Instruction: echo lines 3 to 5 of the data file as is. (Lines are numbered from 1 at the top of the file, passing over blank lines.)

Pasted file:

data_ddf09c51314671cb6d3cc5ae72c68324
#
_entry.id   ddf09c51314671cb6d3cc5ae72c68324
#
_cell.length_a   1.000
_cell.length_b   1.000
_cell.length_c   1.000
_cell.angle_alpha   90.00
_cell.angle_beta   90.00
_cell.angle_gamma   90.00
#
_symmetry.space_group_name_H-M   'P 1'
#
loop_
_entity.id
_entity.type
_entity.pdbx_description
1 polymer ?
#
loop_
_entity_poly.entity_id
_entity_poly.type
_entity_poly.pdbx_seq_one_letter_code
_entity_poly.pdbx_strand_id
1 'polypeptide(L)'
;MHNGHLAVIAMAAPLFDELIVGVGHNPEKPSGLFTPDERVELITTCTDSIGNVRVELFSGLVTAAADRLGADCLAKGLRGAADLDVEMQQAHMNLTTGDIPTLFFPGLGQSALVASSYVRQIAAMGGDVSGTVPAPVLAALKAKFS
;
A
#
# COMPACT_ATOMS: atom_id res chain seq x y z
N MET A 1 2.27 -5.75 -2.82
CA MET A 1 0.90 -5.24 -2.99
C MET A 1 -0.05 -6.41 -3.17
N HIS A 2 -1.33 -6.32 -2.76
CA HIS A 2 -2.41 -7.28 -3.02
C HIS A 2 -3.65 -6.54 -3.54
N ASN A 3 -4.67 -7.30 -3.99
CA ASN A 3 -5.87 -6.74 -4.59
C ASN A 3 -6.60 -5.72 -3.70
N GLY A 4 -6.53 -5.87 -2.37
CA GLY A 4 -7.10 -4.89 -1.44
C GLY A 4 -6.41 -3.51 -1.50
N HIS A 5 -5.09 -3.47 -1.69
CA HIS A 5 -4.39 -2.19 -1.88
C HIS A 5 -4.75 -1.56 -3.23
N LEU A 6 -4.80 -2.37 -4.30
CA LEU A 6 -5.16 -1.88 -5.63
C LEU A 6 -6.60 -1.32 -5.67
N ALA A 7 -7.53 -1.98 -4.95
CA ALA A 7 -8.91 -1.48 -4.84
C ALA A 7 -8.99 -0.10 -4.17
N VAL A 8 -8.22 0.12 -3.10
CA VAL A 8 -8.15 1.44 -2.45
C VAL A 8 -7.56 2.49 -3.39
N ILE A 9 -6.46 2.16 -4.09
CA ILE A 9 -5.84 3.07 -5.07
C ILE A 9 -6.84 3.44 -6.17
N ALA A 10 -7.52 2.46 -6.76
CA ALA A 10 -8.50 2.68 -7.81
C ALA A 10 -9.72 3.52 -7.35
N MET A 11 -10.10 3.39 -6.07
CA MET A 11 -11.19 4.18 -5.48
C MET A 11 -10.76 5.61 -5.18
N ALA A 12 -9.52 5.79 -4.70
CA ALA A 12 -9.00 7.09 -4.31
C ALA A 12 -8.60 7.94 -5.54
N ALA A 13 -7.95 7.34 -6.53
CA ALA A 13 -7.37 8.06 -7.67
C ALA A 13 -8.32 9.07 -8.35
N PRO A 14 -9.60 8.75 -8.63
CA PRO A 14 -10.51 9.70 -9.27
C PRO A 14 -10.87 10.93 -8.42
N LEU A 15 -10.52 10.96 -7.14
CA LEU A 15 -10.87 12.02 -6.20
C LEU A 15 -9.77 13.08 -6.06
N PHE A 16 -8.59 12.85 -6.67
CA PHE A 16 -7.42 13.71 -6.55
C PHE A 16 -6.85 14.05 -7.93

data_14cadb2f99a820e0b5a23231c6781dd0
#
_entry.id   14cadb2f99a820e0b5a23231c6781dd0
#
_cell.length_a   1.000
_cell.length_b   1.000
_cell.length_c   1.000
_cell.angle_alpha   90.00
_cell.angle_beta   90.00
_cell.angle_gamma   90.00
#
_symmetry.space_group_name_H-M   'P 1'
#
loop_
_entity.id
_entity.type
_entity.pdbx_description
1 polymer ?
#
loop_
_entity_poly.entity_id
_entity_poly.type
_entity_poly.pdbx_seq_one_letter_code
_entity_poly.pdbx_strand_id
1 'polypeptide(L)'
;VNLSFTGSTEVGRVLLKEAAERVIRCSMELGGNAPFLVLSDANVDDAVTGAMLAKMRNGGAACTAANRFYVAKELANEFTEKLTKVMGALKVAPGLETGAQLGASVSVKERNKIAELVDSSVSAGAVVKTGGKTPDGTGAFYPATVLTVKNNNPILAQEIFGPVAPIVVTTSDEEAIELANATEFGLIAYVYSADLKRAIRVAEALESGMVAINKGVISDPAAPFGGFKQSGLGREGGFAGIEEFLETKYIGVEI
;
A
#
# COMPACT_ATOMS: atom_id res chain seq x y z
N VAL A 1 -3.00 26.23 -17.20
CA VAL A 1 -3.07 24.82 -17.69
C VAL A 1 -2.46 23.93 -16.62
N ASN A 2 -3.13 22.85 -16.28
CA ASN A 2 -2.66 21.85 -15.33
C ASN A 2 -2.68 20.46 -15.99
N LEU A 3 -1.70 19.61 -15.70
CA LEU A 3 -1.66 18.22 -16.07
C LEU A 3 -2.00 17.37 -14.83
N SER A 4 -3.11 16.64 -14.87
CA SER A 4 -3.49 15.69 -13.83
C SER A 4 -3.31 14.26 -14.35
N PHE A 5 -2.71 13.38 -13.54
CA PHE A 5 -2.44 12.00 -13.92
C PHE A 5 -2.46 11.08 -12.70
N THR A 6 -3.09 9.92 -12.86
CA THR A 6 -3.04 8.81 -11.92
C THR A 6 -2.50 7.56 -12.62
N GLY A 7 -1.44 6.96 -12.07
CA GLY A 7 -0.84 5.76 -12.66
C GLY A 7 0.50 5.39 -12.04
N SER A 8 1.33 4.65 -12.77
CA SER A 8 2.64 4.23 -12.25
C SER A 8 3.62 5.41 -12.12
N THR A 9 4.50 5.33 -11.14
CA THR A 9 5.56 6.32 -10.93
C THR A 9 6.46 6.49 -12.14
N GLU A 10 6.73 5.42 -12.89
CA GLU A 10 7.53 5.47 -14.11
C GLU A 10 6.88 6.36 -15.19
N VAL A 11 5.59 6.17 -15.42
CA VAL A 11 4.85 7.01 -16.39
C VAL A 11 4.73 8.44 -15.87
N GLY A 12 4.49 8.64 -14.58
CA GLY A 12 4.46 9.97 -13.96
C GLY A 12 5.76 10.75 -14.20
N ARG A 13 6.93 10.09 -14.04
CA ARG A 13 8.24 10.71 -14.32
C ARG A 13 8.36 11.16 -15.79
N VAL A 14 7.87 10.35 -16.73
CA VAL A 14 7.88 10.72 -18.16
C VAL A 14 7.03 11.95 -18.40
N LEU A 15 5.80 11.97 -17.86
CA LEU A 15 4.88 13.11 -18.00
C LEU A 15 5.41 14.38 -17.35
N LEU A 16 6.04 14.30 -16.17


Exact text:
_entry.id   ddf09c51314671cb6d3cc5ae72c68324
#
_cell.length_a   1.000